β-Adrenergic receptor antagonists and fracture risk: a meta-analysis of selectivity, gender, and site-specific effects
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SUMMARY: By meta-analysis, the risk of fracture was 15% lower in patients treated with β-adrenergic blockers compared to controls independent of gender, fracture site, and dose. This might be attributable to β1-selective blockers.
INTRODUCTION: The aim of this study is to determine by meta-analysis whether β-adrenergic blockers (BBs) reduce fracture risk and whether the effect, if demonstrable, is dependent upon selectivity, dose, gender, or fracture site.
METHODS: A literature search was performed in electronic databases MEDLINE, EMBASE, and reference sections of relevant articles to identify eligible studies. Adjusted estimates of fracture risk effect size (ES) were pooled across studies using fixed or random-effects (RE) meta-analysis as appropriate. Dose-related effects were evaluated using meta-regression. To explore the relative efficacy of β1-selective blockers in comparison to nonselective BBs, adjusted indirect comparison was performed.
RESULTS: A total of 16 studies (7 cohort and 9 case-control studies), involving 1,644,570 subjects, were identified. The risk of any fracture was found to be significantly reduced in subjects receiving BBs as compared to control subjects (16 studies, RE pooled ES = 0.86, 95% CI 0.78-0.93; I(2) = 87 %). In a sensitivity analysis limited to those studies deemed to be most robust, the BB effect to reduce fracture risk was sustained (four studies, pooled ES = 0.79, 95% CI 0.67-0.94; I(2) = 96%). The risk of a hip fracture was lower in both women and men receiving BBs (women: pooled ES = 0.86, 95% CI 0.80-0.91; I(2) = 1% and men: pooled ES = 0.80, 95% CI 0.71-0.90; I(2) = 0%). Similar risk reductions were found for clinical vertebral and forearm fractures, although statistical significance was not reached. The reduction in risk did not appear to be dose-related (test for a linear trend p value 0.150). Using adjusted indirect comparisons, it was estimated that β1-selective agents were significantly more effective than nonselective BBs in reducing the risk of any fracture (six studies, β1-selective blockers vs. nonselective BBs: RE pooled ES = 0.82, 95% CI = 0.69-0.97).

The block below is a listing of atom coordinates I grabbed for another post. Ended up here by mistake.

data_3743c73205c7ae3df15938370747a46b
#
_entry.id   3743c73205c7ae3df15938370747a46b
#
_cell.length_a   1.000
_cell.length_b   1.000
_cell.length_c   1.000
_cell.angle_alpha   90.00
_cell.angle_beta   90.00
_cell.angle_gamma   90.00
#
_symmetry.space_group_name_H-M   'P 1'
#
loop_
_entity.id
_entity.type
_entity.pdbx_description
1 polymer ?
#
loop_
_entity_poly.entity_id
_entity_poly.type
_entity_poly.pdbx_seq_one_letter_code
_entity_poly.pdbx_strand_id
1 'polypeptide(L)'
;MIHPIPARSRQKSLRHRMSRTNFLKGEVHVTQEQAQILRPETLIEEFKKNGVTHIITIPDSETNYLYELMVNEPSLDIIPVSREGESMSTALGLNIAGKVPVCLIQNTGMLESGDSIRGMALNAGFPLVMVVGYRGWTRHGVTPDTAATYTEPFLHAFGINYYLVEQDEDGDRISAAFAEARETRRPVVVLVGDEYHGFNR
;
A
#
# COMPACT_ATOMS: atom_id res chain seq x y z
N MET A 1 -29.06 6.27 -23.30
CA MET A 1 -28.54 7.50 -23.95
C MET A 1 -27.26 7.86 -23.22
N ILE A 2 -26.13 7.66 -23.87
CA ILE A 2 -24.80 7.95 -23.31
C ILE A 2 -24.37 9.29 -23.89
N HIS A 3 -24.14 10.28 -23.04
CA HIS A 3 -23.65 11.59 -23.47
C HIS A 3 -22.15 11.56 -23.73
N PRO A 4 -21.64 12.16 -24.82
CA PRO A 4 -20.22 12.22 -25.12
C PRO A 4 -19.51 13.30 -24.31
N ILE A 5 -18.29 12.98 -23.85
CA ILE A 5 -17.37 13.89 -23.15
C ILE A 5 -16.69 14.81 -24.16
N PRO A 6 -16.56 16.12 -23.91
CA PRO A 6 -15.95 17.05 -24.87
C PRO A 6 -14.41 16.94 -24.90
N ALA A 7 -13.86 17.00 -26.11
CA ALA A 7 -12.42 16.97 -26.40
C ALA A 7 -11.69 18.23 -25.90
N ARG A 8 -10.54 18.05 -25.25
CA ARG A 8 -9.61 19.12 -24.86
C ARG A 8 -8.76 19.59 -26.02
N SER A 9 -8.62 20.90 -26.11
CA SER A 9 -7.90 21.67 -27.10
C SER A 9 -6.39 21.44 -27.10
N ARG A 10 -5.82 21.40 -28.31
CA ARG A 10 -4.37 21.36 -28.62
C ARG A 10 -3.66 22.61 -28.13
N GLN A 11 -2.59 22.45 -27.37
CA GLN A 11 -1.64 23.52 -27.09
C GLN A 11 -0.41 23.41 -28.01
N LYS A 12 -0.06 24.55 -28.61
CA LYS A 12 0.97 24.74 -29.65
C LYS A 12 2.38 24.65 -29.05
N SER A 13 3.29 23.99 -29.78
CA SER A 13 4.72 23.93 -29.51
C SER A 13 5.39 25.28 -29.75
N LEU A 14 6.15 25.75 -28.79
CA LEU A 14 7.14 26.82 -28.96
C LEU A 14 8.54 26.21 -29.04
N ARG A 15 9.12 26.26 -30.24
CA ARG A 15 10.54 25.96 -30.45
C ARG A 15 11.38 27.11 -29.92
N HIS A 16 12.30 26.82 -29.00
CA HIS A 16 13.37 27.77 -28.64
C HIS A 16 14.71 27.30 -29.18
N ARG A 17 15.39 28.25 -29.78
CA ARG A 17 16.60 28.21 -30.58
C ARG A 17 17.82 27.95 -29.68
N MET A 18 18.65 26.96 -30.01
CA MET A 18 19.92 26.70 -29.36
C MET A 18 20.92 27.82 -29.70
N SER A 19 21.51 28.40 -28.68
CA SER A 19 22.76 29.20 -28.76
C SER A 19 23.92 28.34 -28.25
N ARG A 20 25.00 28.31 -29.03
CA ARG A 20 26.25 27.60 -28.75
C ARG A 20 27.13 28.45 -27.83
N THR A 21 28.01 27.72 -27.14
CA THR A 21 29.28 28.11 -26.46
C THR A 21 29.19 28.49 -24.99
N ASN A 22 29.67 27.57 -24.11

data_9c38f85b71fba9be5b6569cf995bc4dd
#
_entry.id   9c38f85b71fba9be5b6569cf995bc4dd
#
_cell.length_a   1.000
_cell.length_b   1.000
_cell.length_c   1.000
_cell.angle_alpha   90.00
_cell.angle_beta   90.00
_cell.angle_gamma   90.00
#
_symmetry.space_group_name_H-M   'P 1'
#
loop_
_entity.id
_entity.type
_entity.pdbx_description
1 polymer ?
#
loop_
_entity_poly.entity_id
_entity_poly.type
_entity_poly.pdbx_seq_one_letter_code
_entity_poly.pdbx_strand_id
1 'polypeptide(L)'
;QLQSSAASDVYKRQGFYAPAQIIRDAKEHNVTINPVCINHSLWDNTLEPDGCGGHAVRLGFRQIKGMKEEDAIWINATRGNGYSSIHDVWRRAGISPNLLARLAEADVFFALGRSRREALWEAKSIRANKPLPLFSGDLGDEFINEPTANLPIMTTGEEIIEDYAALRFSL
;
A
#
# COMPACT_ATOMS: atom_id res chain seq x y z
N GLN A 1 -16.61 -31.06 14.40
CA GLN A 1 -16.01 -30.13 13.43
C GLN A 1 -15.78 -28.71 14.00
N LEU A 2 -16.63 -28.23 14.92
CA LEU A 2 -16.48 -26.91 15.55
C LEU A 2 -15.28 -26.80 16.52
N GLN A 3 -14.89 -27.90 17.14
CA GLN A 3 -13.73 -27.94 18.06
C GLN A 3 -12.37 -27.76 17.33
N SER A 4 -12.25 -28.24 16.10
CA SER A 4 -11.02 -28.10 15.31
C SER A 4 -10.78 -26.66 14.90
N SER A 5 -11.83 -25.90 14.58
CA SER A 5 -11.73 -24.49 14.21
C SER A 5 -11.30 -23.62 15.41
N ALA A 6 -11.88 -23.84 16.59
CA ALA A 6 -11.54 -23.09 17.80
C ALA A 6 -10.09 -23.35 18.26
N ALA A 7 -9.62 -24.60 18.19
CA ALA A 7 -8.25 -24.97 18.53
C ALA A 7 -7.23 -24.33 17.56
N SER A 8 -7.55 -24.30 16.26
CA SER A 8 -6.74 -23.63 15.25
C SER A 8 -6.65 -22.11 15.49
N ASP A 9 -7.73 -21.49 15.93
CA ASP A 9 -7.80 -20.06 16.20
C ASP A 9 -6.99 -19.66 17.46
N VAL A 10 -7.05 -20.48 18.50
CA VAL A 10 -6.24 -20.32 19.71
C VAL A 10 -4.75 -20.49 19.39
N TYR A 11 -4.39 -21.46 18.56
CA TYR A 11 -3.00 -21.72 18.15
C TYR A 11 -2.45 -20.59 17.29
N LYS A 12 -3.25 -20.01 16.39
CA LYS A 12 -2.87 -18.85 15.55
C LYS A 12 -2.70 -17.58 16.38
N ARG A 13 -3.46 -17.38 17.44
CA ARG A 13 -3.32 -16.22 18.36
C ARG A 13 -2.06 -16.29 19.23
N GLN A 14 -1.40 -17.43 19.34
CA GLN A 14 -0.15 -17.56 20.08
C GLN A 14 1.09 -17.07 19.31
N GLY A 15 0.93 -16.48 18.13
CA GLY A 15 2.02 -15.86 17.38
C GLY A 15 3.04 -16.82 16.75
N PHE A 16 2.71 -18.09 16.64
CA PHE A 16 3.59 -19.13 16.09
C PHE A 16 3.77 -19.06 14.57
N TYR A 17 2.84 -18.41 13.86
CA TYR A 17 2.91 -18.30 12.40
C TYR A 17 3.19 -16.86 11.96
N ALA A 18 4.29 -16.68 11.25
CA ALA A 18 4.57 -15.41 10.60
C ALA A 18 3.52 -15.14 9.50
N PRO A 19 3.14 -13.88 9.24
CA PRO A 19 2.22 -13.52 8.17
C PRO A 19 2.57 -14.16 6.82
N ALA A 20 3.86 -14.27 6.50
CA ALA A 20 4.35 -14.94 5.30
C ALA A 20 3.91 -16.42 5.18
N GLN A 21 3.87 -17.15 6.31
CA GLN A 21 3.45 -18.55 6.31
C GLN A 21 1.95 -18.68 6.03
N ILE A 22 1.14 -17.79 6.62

CONCLUSIONS: The findings suggest that the risk of fracture is approximately 15% lower in patients treated with BBs compared to controls independent of gender, fracture site, and dose. This risk reduction might be associated with the effects of β1-selective blockers.
|Number of pages||9|
|Early online date||10 Oct 2013|
|Publication status||Published - Jan 2014|
- Adrenergic beta-Antagonists, Dose-Response Relationship, Drug, Female, Forearm Injuries, Hip Fractures, Humans, Male, Osteoporotic Fractures, Risk Factors, Sex Factors, Spinal Fractures